The release, which I can't find posted on the Internet yet, goes on with votes, Moore comments, etc. There will be dozens more of these between now and Nov. 2.

Meanwhile, a Kansan involved with drafting the GOP platform for the RNC helped persuade the party to adopt a more moderate plank on abortion and gay rights. From today's LA Times:

Earlier this month, the [abortion rights] group joined with a gay GOP organization, Log Cabin Republicans, to propose a "unity" plank that would specifically acknowledge party splits over abortion and gay and lesbian issues.

But they failed to persuade anyone on the platform committee to introduce the proposal for debate.

Instead, an antiabortion delegate, James Bopp of Indiana, teamed with an abortion-rights advocate, Stephen Cloud of Kansas, to pass a more generic plank saying the party would "respect and accept" -- rather than merely "recognize" -- people with differing views. A White House aide helped to broker the arrangement.

And so preparations continue. Working from home today, getting details together, packing, etc. Leaving on Amtrak tomorrow morning, getting in town well before the convention media party -- a likely blog topic if ever there was one -- swings Saturday night.

About the blog: Thanks to the loyal readers who have stuck with this between the conventions. Not only is it amazing how many people correspond, it's amazing how many new people I've met through this thing. Remember -- successful blogs are built virally, and the readership push is on for the convention. As Bartles & Jaymes once said, thank you for your support.

Thursday, August 26, 2004

Kobach speaks

The NRCC just announced that KS-3rd District challenger Kris Kobach will speak at the Republican National Convention on Monday, probably early afternoon. Prime-time? Uh-uh, but any face time at that podium's a coup for a challenger. Kobach survived a tight primary against 2002 nominee Adam Taff to challenge incumbent Rep. Dennis Moore of Lenexa, the only Dem in the KS delegation.

Looks like he may be taking the podium after Larry Diedrich of South Dakota, who lost a special election to Democrat Stephanie Herseth in June and is trailing her in polls for the regular electino this fall.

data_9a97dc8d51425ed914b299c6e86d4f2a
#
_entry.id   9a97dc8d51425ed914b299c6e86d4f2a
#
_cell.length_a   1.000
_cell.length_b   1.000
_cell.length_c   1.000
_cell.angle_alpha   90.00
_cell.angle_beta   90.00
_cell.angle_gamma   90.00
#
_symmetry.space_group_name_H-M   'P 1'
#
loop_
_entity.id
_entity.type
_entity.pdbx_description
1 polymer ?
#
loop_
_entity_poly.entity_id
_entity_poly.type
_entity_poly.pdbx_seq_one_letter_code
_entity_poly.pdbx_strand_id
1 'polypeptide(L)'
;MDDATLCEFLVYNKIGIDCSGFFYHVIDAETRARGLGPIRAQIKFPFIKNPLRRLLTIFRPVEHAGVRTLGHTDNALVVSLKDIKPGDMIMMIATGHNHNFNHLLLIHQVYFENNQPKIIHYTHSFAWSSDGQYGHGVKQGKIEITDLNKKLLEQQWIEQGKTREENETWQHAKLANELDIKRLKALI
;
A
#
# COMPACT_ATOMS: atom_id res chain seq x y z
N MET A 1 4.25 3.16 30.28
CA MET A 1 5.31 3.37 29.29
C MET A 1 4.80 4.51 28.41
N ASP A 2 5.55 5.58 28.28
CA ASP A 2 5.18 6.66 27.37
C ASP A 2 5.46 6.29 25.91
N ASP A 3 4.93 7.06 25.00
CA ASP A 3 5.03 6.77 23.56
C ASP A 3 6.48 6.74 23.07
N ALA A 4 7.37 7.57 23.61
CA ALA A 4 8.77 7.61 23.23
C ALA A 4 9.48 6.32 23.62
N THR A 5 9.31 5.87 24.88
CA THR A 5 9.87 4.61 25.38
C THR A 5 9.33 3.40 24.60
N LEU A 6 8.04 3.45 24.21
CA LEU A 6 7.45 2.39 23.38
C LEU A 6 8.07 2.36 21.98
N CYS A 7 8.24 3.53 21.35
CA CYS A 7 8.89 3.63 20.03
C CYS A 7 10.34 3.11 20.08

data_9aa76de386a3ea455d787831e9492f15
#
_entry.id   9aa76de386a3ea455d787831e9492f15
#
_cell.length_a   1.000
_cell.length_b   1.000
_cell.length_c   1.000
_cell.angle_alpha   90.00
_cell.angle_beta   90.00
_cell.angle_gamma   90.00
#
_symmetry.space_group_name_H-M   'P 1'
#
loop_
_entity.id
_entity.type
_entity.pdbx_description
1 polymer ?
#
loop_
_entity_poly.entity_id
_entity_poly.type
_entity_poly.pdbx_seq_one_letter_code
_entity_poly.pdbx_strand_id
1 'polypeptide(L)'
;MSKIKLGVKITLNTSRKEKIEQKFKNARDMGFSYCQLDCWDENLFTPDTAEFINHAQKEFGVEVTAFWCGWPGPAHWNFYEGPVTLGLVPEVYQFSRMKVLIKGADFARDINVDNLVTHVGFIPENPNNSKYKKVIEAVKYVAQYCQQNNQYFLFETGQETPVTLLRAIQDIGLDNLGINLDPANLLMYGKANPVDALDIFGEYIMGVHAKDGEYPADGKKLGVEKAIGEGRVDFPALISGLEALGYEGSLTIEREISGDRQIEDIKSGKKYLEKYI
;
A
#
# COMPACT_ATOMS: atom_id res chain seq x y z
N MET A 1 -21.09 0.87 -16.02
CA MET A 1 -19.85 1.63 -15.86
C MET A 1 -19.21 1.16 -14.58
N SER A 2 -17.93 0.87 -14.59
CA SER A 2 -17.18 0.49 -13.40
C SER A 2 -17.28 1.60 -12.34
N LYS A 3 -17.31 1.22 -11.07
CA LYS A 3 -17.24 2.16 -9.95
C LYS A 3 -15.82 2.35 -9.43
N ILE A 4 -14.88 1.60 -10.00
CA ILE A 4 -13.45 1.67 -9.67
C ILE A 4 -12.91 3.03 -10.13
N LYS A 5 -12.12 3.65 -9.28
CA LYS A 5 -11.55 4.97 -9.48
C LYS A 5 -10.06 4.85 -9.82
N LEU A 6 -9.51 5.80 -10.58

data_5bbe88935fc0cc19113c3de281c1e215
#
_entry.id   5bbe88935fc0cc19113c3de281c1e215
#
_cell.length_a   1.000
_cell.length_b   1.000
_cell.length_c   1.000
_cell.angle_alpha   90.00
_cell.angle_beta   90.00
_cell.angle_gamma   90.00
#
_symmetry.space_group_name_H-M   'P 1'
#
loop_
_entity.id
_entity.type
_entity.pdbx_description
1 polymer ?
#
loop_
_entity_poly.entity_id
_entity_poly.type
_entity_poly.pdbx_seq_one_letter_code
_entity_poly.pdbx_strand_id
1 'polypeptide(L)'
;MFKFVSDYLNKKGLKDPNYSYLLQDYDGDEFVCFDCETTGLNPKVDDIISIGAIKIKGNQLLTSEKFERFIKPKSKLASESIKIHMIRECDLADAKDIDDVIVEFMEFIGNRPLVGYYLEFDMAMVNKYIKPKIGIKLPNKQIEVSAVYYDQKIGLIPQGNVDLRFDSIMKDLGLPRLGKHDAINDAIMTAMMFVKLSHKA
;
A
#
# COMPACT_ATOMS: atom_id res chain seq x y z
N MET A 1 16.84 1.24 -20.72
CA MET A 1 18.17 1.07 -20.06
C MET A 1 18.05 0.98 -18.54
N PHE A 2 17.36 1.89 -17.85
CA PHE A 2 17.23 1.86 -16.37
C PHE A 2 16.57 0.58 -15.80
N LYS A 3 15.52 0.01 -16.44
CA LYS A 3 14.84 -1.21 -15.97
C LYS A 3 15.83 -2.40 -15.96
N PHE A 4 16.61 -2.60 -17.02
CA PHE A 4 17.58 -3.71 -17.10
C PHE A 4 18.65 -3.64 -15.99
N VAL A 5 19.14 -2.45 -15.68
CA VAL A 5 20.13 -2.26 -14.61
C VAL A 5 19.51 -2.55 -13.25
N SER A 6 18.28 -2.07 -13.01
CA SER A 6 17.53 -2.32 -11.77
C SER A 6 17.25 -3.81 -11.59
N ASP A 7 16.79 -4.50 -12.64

Chris Cherches

Note to Wichitans: Longtime city manager Chris Cherches has died. Details can be found here.

A bar called Liberty

So last night I'm supposed to meet a couple Kansans for drinks at this bar in Foggy Bottom called the Library. But in the course of meeting deadlines, swim lessons, cleaning up the place for guests tonight, etc., I got the name switched in my head, and at 9 p.m. I headed back to the District -- looking for a bar that, in my head, was called Liberty, not Library.

I looked for Liberty's address on Yahoo!, and nothing came up. Nor was Liberty available on 411. I was undeterred. It's a new bar, right? Probably not in directory assistance yet. I decided to just drive to the Foggy Bottom Metro stop and ask around for it -- maybe I'd see it, and if not, surely someone would know where it is.

And that's how I ended up driving through D.C. last night, asking people from my rolled-down pickup window, "Do you know where Liberty is?" "Excuse me -- can you help me find Liberty?" "Hey -- where's Liberty?" No one was helpful, and in retrospect, people seemed startled -- of course, I thought I was just asking about a watering hole. But when I realized my mistake (by going back to the office and checking the day's e-mails), I knew that really, I'd been asking an incredibly abstract question of people, one they probably hadn't expected or thought about all that much.

But for epistemological purposes, why not ask? Where, indeed, can Liberty be found? Liberty can be found in free discourse, including Bob Dole and his questioning of John Kerry's war record. It lives in the right to assembly and protest, including in New York at the RNC. Liberty is found whenever one supports human rights, including speaking out against atrocities in the Sudan. And Liberty is opportunity -- to know that if you work hard and play your cards right, you too can rise from the Wichita School Board to the U.S. Congress, to rebound from defeat after 18 years in office to serve in a presidential cabinet, knowing that someday, someday you may be -- a powerful lobbyist. (Glickman starts his new job next week.)

Liberty is not always just, nor is it always safe. Yet, Liberty can be found when driving down a D.C. street at night, windows rolled down, asking bizarre questions of total strangers, and living to blog about it. "Liberty" is more than just a bar -- it's an elixer for the human soul. I'm truly glad I figured out where I needed to go, while growing as a person due to my mistake.

Wednesday, August 25, 2004

Coming up ...

Midweek, and convention preps are underway. These things are all about five bazillion details, all hard to handle. One difference between the GOP and Dem conventions, GOP delegates report, is that NYC retailers seem a lot more enthusiastic than the Boston folks were. Downtown Boston basically fled the convention -- not so midtown Manhattan. Delegates are being inundated with coupons and invitations to spend, spend, spend -- in a sales-tax-free week, no less. does this count toward the $20 billion President Bush promised after 9/11?